Rob. S. Candish, D. D., Edinburgh; Thomas Guthrie, D. D., Edinburgh; John R. Macduff, D. D., Glasgow; W. H. Goold, D. D., Edinburgh; A. K. H. Boyd, B. A., Edinburgh; Charles J. Brown, D.D., Edinburgh; Andrew Thomson, D. D., Edinburgh; H. Wellwood Moncreiff, Bart., D. D., Edinburgh; W. Lindsay Alexander, D.D., Edinburgh; James Begg, D. D., Edinburgh; William Arnot, Edinburgh; J. Oswald Dykes, Edinburg; William Pulsford, Edinburgh; A. Moody, Stuart, Edinburgh, Duncan Ogilvie, M. A., Edinburgh; J. H. Wilson, Edinburgh; R. Macpherson, Edinburgh; George Brown, Edinburgh; James Robertson, Edinburgh; Robert Gordon, Edinburgh; Alexander Black, D. D., Edinburgh; John Braid wood, Edinburgh; Robert Hunter, A.M., Edinburgh; A.L. Simpson, Edinburgh; Robert Nisbet, D. D., Edinburgh; Andrew Crichton, Edinburgh; David Croom, Edinburgh; N. Davidson, D.D., Edinburgh; George Johnstone, D.D., Edinburgh; William Anderson, Loanhead, Edinburgh; Thomas Main, Edinburgh; William Tasker, Edinburgh; James Gall, Edinburgh; R. D. Duncan, Edinburgh; Edward A. Thomson, Edinburgh; Thomas Cochrane, Edinburgh; William Balfour, Edinburgh; James Kirkwood, Edinburgh; William [Page XXXIX] Gillespie, Edinburgh; John R. Macduff, D. D., Glasgow; Rob. Buchanan, D. D., Glasgow; R. Jamieson, D.D., Glasgow; John Eadie, D. D., L.L. D., Glasgow; Patrick Fairbairn, D. D., Glasgow; James Henderson, D. D., Glasgow; John G. Lorimer, D. D., Glasgow; John Forbes, D. D., L.L. D., Glasgow; John Roxburgh, D. D., Glasgow; Alexander S. Patterson, D. D., Glasgow; Andrew A. Bonar, Glasgow; Walter Smith, Glasgow; A. B. Parker, D. D., Glasgow; John B. Johnstone, D. D., Glasgow; George Jeffrey, D. D., Glasgow; J. Logan Aikman, Glasgow; William Symington, Glasgow; John McDermid, Glasgow; John Ker, Glasgow; George C. M. Douglas, Glasgow; William Lindsay, D. D., Glasgow; John Robson, D. D. Glasgow; Hamilton M. Macgill, Glasgow; D. McTaggart, D. D. Glasgow; W. D. Henderson, Glasgow; Robert Bremner, M. A., Glasgow; George Philip, A. M., Glasgow; James Freer, Glasgow; James Macnaught, Glasgow; David Menzies, A. M., Glasgow; Robert Howie, M. A., Glasgow; Dugald MacColl, Glasgow; Alexander Wilson, Glasgow; Jos. Logan, Glasgow; Hugh McDougall, Glasgow; John Edwards, Glasgow; James Knox, M. A., Glasgow; Matthew Murray, Glasgow; Robert S. Drummond, M. A., Glasgow; James Johnston, Glasgow; G. Marshall, Middleton, Glasgow; R. 0. Smith, Glasgow; David Mitchell, Glasgow; John Torrance, Glasgow; James Fraser, Glasgow; Thomas M. Lawrie, Patrick, Glasgow; Robert Niven, Maryhill, Glasgow; Henry Oalderwood, Glasgow; John W. Borland, Glasgow; David Pirret, Glasgow; John Cairns, D. D., Berwick-on-Tweed; David Brown, D. D., Aberdeen; Alexander Beith, D. D., Stirling; W. Binnie, M. A., Stirling; N. McMichael, D. D. Dunfermline; William Nixon, Montrose; John Ainslie, D. D., St. Andrews; Alexander L. R. Foote, Brechin; Richard Waterston, Forfar; Horatius Bonar, D. D., Kelso; James Julius Wood, D. D., Dumfries; William Grant, Ayr; John Fordyce, Dunse; John Duns, D. D., Torphichen; William Wilson, Dundee; J. W. Wright, A. M., Haddington; John Purves, Jedburg; William Laughton, Greenock; George Lewis, Ormiston; John Macfarlane, D. D., Dalkeith; A. W. Milne, Canobie; David 0. A. Agnew, Wigtown; Robert Macdonald, Leith; Joseph Brown, D. D., Dalkeith: W. Bruce Cunningham, Prestonpans; Charles Nairn, Dundee; John Blakely, I). D., Kirkintilloch; J. A. Wallace, Hawick; Lewis H. Irving, Falkirk; George Macaulay, Invertiel; James Grierson, D. D., Errol; Angus M. McGillivray, Dairsie; John Tait, Dumbarton; Robert Taylor, Blairgowrie; John Nelson, Greenock; Andrew Cameron, Stirling; J. W. Taylor, Flisk; Islay Burns, Dundee; Alexander Sorley, Arbroath; Charles Watson, Langholm; Alexander Hislop, Arbroath; John Laidlaw, Perth; William Mackenzie, North Leith; Peter McDowall, A. M., Alloa; Thomas Neilson, M. A., Rothesay; George Burns, D. D., Corstorphine; Robert Reid, Firth, Orkney; David Cairns, Stitchel, Kelso; John Bruce, D. D., Newmilns; Henry Renton, M. A., Kelso; James McGill, Lochmaben; James R. McGavin, D. D., Dundee; Robert Paterson, D. D., Kirkwall; Walter Morison, B. A., Ayr; W. D. Robb, A. M., Orkney; James Roy, M. A., Firth, Orkney; William Sinclair, M. A., Kirkwall; William Pringle, D. D., Auchterarder; Norman Macleod, North Uist; Graham Mitchell, M. A., L.L. D., Whitburn; Robert Machray, A. M., Dumfries; James Mackenzies, Dunfermline; D. McVean, Iona; J. McKerrow, D. D., Bridge of Teith; J. G. McVicar, D. D., Moffat; P. Grant, Dundee.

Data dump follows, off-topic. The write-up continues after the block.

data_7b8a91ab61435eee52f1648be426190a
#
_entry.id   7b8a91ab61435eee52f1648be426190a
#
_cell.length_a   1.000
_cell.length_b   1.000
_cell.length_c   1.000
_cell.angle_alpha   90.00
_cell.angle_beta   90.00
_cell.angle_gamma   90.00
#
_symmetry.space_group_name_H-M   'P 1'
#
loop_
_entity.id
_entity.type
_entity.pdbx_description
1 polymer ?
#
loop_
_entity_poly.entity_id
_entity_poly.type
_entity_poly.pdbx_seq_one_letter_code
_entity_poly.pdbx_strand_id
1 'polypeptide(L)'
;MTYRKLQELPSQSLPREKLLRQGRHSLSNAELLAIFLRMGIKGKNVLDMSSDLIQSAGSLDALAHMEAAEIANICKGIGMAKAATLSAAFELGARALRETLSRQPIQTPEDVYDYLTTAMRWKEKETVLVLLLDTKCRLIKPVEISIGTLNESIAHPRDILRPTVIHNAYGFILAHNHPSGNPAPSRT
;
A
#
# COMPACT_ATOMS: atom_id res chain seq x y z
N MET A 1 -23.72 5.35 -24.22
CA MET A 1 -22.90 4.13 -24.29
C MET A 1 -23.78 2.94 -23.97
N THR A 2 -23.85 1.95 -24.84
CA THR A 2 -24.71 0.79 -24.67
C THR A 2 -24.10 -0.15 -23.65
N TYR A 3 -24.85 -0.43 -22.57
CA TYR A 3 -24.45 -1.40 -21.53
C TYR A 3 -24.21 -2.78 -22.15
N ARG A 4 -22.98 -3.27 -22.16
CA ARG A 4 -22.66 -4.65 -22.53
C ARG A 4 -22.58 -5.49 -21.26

October, 1863.

Note.—Nearly one thousand signatures, of which a few are given above, have already been received. Ministers in Scotland who wish their names appended to the document are requested to send their address at once to Messrs. Nelson & Sons, publishers, Edinburgh, before the list is completed.